Jewish Journal

Rabbi Anne Brener

  • Torah portion: Time for a change

    September 8, 2015 | 4:33 pm

    Later generations will ask [when they] see the plagues and diseases that God has inflicted upon the land ... they will say, ‘Sulphur and salt has burned all its soil. Nothing can be planted. Nothing can grow. ...’ All ... will ask, ‘Why did God do this to the land? Why this great...

  • Navigating grief’s wilderness: Parashat Bamidbar (Numbers 1:1-4:20)

    May 21, 2015 | 4:26 pm

    “You must make yourself like a wilderness in order to receive the Torah” (Bamidbar Rabbah 19:26).

    This week’s parsha, Bamidbar, begins the Book of the Wilderness, more commonly known as the Book of Numbers. We return to the narrative of the journey from Egypt to the Promised...

  • Torah portion: Balancing our priestly lives

    February 4, 2015 | 11:00 am

    I have particular fondness for Parshat Yitro. While it contains some of the defining moments of Israelite religion — the revelation at Sinai, the giving of the Decalogue and the injunction that we should become “a kingdom of priests” — my delight is in the tale that precedes these...

  • Torah portion: Embracing impermanence during Sukkot

    October 7, 2014 | 11:08 am

    When I was visiting Albuquerque, N.M., a number of years ago, a friend brought me to visit the nearby Native American community to observe the annual corn dance. As we entered the space where this harvest ritual would be performed, I noticed that all of the participants began by...

  • Torah portion: Reframing the Brit Shalom

    July 9, 2014 | 9:40 am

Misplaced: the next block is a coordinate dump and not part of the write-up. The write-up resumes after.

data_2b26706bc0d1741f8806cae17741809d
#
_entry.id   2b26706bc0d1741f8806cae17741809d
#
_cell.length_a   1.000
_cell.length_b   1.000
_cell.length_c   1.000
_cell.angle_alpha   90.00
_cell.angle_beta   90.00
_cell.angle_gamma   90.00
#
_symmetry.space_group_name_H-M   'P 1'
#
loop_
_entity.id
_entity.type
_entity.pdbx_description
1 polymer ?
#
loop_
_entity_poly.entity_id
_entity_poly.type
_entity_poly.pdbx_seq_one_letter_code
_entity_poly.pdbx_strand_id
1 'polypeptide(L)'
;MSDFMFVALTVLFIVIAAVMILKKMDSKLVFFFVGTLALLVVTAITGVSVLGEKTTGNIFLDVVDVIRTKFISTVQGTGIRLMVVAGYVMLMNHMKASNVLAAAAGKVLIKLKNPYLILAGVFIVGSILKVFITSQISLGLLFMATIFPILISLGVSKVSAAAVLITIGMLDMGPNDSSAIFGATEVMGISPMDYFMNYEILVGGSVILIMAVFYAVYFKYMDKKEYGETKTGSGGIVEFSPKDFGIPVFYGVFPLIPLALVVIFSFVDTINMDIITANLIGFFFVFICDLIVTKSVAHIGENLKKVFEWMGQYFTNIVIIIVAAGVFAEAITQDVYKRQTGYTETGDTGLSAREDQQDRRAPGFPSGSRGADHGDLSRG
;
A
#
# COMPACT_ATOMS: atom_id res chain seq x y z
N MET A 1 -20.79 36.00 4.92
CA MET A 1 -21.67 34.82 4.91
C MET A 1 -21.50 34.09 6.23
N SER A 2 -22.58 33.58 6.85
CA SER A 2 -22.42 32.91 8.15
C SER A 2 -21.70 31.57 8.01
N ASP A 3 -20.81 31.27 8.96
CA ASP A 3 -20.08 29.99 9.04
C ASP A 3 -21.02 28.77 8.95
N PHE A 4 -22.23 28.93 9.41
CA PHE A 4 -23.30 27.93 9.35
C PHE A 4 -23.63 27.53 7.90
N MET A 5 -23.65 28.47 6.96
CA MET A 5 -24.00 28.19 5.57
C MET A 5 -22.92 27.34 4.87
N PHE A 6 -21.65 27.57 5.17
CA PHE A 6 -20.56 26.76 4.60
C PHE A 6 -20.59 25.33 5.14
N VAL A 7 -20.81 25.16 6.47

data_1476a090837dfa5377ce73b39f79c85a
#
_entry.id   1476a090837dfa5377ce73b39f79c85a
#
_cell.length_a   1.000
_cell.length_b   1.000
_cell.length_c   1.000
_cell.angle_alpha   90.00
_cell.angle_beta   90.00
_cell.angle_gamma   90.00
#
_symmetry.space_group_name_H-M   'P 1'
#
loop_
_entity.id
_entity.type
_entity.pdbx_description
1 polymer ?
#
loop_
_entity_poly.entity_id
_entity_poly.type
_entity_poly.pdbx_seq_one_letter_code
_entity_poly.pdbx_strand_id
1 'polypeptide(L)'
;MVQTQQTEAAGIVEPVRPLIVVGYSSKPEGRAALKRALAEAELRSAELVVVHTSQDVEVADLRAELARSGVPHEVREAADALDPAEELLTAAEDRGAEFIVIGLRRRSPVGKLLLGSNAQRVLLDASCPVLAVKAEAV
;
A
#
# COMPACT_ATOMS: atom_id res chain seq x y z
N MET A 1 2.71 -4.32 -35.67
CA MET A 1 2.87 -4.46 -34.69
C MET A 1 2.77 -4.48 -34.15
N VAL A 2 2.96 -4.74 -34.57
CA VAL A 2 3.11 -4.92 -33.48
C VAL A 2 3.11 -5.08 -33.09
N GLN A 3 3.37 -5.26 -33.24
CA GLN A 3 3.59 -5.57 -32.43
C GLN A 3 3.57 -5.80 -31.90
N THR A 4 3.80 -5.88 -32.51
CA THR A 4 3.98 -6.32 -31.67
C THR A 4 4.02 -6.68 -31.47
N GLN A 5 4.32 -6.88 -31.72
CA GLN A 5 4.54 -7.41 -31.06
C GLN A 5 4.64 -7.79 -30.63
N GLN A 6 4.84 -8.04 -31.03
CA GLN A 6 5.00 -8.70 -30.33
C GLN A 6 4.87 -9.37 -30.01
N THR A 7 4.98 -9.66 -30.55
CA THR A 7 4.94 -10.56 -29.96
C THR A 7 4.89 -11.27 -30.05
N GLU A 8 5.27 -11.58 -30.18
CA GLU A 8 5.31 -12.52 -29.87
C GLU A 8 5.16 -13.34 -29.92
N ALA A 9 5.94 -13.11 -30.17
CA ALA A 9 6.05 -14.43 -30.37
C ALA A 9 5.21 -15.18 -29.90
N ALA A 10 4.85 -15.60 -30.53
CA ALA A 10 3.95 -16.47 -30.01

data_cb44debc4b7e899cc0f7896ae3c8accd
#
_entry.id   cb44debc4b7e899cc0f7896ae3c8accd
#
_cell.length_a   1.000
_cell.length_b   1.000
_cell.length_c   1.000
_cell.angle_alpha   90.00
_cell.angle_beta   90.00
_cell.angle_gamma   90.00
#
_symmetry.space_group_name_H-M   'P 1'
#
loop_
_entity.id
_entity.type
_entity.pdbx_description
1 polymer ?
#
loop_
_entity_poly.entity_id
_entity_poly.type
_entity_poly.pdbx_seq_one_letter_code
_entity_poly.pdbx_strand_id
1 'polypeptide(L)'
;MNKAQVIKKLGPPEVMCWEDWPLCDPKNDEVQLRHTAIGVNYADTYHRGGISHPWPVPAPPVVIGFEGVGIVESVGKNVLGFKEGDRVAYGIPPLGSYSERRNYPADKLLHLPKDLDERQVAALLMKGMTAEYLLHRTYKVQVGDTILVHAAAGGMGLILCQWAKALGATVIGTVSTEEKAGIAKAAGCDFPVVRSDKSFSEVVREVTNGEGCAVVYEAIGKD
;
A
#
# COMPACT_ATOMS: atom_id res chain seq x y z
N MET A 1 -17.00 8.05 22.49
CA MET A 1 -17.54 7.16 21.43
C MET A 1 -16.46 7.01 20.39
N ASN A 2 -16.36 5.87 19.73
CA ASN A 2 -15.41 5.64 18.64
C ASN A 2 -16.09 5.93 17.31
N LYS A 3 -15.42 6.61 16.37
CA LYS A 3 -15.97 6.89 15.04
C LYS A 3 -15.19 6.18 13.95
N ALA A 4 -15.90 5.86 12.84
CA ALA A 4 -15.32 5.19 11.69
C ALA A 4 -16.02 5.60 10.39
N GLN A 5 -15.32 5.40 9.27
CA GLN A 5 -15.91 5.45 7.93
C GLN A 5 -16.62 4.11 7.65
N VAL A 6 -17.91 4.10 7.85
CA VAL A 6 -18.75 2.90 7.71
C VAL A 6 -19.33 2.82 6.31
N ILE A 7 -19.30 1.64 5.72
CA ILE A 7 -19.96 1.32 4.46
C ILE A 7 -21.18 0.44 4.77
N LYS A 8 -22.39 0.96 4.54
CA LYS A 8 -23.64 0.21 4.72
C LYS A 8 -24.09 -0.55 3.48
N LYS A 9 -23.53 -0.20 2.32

How can I write a d’var Torah when I can’t stop crying? The horrific news from the Middle East — our boys, their boys, the steady progress of the Islamic State of Iraq and Syria — I can’t bear to put on paper what is in my heart, as I emerge from texts on Parshat Pinchas extolling...

  • While the world was burning

    May 7, 2014 | 10:40 am

    Do you remember Roy Lichtenstein’s Pop Art portrait of an anguished woman, her hand over her face, tears falling from her eyes and a speech balloon above her head saying, “I can’t believe it. I forgot to have children!” The implication was that this woman was so busy ticking off...

  • Crossing over: Parashat Ki Tavo (Deuteronomy 26:1-29:8)

    August 22, 2013 | 9:56 am

    “When you enter the land that YHVH, your God, is giving you as a heritage …” (Deuteronomy 26:1).

    Parashat Ki Tavo comes with the full moon of Elul, the last month of the Hebrew year. Moses addresses the gathered people, Ivrim (Hebrew people), on the Plains of Moab as they are...

  • The ordeal of the Sotah: Parashat Naso (Numbers 4:21-7:89)

    May 15, 2013 | 11:45 am

    In the late ’70s, I carried a beeper when it was my turn to be on call for a rape-victim helpline. One evening I had it clipped to my jacket during a faculty meeting at the community college where I taught. One of my male colleagues saw it and asked, “What’s that?” He addressed me...